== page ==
CMIS: My Take & Link Roundup

Well the hand waving around CMIS is in full swing but the actual impact is yet to be determined. CMIS is the Content Management Interoperability Services specification that is being submitted to OASIS for standards ratification (download it here). Oracle is a member of the CMIS community and helped to review/vet/confirm the spec along with others such as EMC, IBM, Microsoft, SAP, OpenText, and Alfresco.

By now you should have read that it is a Web Services/REST/Atom/SOAP specification for getting at your unstructured content regardless of what content management system it lives in. With the CMIS-defined HTTP calls, standard create, read, update, delete operations against a compliant repository are the same regardless of the vendor repository architecture. If this sounds like JCR (in purpose not API) to you then you're on the right track. But while .Net shops were never going to participate in a java spec, CMIS invites them into the fold.

CMIS is the big tent content management specification. Honestly, I like it because, as David Nuescheler point out in the CMS Watch article linked below, "...the arrival of a high-level content protocol that transcends any one programming language..." is a good thing. The reality is that many organizations operate in heterogeneous ECM environments. All of us vendors spend cycles on producing system specific components, web parts, adapters, and agents to talk with, store in, migrate from our competitors' systems. This will make that easier.

What I don't buy (just yet) is that this proposed standard is all that was missing to allow customers to keep their content just where it is and usher in a new and glorious era of enterprise mashups. The standard provides the common baseline of access/retrieval/interaction with unstructured content and its metadata across the participating ECM systems. You can bet the vendors will start here and differentiate on top.

But just the fact that we're all starting here is a very good step in the right direction. Keep in mind that, right now, this is a .5 draft specification so we will see maturation as time goes on and folks sign on.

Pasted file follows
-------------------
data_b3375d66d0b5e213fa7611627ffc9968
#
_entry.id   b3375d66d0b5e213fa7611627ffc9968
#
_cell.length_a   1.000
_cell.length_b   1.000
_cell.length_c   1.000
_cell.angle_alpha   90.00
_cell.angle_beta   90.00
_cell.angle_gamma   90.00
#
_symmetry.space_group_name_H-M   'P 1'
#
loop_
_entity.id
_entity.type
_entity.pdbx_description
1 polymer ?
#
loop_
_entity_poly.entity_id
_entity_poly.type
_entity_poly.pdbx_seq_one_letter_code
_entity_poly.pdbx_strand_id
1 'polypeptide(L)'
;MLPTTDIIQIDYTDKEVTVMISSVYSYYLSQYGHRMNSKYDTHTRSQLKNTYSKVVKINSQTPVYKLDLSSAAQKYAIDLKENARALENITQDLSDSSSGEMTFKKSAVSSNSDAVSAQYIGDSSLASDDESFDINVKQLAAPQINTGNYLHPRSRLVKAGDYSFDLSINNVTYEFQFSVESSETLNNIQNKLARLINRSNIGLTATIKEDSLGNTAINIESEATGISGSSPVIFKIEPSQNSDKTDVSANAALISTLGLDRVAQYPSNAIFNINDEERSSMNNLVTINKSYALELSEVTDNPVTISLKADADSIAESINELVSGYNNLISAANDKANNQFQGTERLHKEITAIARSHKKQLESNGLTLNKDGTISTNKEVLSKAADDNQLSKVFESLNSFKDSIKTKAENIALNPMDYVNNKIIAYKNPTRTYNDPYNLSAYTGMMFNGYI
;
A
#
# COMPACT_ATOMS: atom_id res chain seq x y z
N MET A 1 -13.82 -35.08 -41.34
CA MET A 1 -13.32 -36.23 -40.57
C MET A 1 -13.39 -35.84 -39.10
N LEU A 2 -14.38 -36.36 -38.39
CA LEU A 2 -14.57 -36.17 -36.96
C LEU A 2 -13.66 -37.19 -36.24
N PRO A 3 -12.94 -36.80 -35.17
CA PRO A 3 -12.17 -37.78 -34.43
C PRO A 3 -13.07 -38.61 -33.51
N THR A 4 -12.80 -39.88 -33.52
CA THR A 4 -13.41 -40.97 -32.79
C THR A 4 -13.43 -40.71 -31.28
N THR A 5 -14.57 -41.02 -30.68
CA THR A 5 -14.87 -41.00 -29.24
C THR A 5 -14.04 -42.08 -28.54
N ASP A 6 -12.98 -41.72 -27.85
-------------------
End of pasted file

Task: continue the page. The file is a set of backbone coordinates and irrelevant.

CMIS Link Roundup:
ZD Net

...there's a heightened need for interoperability between the vast and diverse sources that manage this content. Today's agreement is a major step forward in achieving this goal.

Bex

now I can FINALLY tap-dance on the grave of that awful JSR170 standard...

BMOC

It is not necessarily vendor involvement that drives the adoption of standards. Often it is the success of products that use them that causes standards to take off.

Pie

Customers are important, but it takes a large mass of them to force the vendors to act. I would qualify them as a secondary factor.

CMS Watch

We've heard these sorts of claims made before, of course.

Craig Randall

I’m optimistic about the kind of emergence with the announcement of CMIS.

InfoWorld


...an API that can be used to develop write-once, run-anywhere, next generation content and social applications.

ECM Stuff

I truly hope all the vendors put their money where their standard is

Information Technology News

The main aim of CMIS is to considerably reduce the IT burden around multivendor, multirepository content management environments

CMSWire

There are a number of benefits of interoperability according to the group, including:
* Improved user access:
* Cost Reduction:
* Protection of Current Environments (clipped)

Comments:

I agree that, although it's nice to see the level of support and visibility online for CMIS, what matters more is what comes next (i.e. actions more than words). I'm glad that Oracle has already partnered in this effort. Just to put the above quote from my post in better context, here is the complete thought: "One of the impacts Kyle [McNabb of Forrester] sees as a result of CMIS particularly resonates with me: separation of content repositories from content-centric applications in a manner similar to how SQL standardization enabled separation of the relational database from data-centric applications. Entirely new classes of applications (e.g. ERP) emerged with the arrival of SQL, and I’m optimistic about the [same][ kind of [potential] emergence with the announcement of CMIS." Cheers... -Craig

Posted by Craig Randall on September 12, 2008 at 07:51 AM CDT #

Content management becoming a hot topic. Now that there are better front-end channels pushing information. People are expecting a better delivery of information.

Posted by Enterprise Content Management System India on September 14, 2008 at 07:16 PM CDT #

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